• I agree that USB thumbdrives et al. are shitty (same experience) regarding their longtime reliabilty.

  • The whole purpose of this experiment is to never have a singular harddrive failure lead to data loss OR interruption of operation (like unplanned reboots).

  • So on purpose I do not intend to use “traditional” ESXi boot media but am willing to check out everyday behavior of such an atypical solution.

  • The less than optimal USB experience of the past is exactly why I’m using such a concortion with an USB 3.0-to-dual-SATA-for-RAID1 with enterprise-grade SSDs with Powerloss Protection after having evaluated it in longtime use and found it completely reliable as storage even for an operating system (Windows) with the “Windows-To-Go” feature.

  • Running in USB 3.0 mode, the RAID 1 volume delivers around 450 MB/s sequential read and 360 MB/s write performance so a single VM running on a Datastore that is located on the same device as ESXi itself should not be an IO strain problem at all.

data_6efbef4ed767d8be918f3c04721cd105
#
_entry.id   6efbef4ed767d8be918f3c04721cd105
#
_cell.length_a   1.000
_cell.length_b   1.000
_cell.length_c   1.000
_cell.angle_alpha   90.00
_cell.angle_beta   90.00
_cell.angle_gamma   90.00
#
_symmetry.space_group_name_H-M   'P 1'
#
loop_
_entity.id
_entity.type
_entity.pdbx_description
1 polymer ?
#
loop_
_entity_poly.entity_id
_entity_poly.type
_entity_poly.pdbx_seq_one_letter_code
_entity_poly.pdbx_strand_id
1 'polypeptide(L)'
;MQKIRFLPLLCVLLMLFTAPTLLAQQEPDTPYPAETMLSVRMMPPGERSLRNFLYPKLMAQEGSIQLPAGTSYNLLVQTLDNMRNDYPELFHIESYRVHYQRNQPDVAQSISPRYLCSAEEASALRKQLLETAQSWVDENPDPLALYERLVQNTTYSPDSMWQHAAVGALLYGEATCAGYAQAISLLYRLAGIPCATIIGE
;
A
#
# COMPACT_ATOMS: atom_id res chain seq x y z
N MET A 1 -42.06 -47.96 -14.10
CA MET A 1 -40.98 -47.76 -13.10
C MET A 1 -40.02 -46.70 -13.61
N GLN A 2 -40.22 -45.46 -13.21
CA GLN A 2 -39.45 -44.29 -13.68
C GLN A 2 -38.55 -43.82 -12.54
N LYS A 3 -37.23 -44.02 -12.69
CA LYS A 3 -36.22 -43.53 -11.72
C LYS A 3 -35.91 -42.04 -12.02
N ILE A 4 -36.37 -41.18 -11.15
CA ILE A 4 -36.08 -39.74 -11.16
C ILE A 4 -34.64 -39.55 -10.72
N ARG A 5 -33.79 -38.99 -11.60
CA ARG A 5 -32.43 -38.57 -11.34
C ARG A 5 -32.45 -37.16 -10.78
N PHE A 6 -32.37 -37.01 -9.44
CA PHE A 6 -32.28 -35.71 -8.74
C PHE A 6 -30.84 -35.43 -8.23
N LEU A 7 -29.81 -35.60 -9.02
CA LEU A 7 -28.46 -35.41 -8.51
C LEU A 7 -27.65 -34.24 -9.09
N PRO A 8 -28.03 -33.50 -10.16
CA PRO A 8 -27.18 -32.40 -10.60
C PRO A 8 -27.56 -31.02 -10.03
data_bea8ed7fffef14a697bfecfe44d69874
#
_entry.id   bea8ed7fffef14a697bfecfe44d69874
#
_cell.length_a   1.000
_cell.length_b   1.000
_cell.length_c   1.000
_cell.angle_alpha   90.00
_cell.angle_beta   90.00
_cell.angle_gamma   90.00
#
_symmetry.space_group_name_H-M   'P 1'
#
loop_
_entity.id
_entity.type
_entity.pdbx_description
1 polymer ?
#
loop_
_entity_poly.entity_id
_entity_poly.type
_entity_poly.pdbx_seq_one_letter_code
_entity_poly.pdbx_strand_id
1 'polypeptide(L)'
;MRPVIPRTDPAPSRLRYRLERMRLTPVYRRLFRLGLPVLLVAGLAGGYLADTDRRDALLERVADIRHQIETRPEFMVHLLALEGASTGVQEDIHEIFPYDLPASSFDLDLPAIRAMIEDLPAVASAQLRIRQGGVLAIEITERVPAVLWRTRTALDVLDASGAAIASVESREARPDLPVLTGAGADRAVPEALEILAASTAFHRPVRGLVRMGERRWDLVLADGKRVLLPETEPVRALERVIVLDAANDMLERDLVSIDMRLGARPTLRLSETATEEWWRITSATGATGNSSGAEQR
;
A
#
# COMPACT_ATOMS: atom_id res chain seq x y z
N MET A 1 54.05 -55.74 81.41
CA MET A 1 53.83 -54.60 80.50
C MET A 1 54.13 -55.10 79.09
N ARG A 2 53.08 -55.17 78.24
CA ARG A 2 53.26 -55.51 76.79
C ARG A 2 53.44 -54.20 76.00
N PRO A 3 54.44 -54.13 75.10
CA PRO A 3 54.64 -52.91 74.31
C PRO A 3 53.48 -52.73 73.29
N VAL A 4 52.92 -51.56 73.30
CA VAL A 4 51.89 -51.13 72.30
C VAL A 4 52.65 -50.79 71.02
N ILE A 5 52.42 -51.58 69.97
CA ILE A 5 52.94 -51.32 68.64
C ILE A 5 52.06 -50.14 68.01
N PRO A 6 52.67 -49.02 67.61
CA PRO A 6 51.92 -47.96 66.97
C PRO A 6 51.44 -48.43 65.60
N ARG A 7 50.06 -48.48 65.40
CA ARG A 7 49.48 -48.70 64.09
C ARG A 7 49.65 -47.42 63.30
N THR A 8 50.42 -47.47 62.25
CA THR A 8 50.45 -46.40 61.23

• The USB-SATA adapter’s board is designed to deliver power to 2 M.2 SATA SSDs only via USB 3.x, since I’m using the system’s msin power supply the power delivery section on this board is pretty much bored which in return should reduce the risk of hardware failure here.

  • If the “traditional” USB ESXi boot device dies during operation in a basic at-home environment the system should crash anyway at some point and you’re f’ed.

If this isn’t enough to clear things up then I guess I’m shit out of luck.